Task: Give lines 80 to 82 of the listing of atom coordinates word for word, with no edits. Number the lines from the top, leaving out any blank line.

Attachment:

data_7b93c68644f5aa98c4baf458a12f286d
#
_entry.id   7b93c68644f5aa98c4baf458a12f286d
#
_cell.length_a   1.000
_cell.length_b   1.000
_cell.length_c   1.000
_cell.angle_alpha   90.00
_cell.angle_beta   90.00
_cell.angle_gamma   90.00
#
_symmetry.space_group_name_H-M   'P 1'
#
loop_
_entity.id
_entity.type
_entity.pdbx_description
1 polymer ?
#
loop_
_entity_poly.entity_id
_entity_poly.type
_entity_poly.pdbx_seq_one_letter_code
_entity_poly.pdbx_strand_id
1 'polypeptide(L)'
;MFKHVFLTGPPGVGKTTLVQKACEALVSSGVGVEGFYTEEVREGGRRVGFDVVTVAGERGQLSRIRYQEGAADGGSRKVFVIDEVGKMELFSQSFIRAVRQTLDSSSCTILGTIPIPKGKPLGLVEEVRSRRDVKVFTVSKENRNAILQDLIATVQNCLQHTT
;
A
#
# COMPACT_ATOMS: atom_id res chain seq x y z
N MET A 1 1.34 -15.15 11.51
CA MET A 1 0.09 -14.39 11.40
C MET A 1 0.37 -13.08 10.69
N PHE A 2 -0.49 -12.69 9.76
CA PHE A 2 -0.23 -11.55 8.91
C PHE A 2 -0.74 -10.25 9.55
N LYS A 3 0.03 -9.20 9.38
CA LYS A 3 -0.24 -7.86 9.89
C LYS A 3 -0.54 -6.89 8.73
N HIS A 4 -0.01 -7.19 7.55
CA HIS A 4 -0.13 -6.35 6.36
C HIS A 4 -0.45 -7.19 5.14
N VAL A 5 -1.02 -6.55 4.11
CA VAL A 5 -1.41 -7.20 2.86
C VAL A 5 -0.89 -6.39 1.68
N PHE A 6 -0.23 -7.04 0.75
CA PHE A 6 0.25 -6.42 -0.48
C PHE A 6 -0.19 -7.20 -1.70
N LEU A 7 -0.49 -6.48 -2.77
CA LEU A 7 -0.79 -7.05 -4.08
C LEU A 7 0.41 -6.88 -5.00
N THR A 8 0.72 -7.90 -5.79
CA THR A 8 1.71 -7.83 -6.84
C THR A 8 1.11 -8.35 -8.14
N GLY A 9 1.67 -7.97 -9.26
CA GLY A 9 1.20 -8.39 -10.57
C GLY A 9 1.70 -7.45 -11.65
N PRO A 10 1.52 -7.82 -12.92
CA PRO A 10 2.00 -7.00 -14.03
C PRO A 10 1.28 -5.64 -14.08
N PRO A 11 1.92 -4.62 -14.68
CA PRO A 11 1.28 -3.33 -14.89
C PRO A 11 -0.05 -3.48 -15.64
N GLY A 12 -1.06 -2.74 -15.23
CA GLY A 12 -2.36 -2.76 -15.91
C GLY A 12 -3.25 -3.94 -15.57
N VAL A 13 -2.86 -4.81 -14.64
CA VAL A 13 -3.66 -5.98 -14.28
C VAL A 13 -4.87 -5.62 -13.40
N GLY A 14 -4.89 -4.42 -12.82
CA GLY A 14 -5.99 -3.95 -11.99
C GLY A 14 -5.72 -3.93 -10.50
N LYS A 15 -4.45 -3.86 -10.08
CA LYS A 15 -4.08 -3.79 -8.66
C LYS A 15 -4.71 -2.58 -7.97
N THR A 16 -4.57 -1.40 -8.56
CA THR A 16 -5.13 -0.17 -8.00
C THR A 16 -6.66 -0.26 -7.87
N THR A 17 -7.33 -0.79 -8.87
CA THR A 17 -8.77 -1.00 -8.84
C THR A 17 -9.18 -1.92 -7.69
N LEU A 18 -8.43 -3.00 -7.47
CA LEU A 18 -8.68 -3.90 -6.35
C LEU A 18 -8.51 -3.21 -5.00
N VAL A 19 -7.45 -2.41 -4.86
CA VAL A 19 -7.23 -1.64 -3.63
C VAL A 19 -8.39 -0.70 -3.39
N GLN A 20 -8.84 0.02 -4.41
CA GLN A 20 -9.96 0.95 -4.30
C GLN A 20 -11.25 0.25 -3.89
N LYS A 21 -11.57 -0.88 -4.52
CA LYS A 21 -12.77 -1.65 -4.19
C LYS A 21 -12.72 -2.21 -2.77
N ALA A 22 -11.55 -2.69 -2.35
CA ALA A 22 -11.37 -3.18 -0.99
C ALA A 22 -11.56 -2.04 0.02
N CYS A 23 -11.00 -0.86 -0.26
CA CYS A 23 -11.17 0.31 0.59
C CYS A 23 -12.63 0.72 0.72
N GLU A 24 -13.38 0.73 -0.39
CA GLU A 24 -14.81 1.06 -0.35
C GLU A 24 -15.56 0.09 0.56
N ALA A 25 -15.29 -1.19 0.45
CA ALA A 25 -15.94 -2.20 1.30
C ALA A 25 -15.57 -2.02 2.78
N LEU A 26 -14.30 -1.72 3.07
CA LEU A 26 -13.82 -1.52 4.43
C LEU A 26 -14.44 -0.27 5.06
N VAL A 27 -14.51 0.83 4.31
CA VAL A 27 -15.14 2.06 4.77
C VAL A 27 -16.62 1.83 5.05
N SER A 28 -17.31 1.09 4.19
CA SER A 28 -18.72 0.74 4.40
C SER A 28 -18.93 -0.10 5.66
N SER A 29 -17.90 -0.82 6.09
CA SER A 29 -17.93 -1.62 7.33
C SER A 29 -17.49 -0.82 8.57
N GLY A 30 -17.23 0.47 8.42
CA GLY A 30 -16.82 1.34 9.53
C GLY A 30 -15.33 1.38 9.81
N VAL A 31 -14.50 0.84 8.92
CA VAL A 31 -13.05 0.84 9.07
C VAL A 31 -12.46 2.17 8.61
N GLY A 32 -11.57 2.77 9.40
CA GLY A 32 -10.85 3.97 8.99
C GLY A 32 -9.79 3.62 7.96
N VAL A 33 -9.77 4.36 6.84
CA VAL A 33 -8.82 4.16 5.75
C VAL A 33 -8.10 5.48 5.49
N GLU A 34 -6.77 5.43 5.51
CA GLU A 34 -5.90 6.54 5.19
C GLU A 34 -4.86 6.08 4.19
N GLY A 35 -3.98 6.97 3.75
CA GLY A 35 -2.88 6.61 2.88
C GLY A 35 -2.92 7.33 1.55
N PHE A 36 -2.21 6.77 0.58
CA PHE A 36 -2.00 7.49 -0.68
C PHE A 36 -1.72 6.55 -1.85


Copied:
CA THR A 17 -8.77 -1.00 -8.84
C THR A 17 -9.18 -1.92 -7.69
N LEU A 18 -8.43 -3.00 -7.47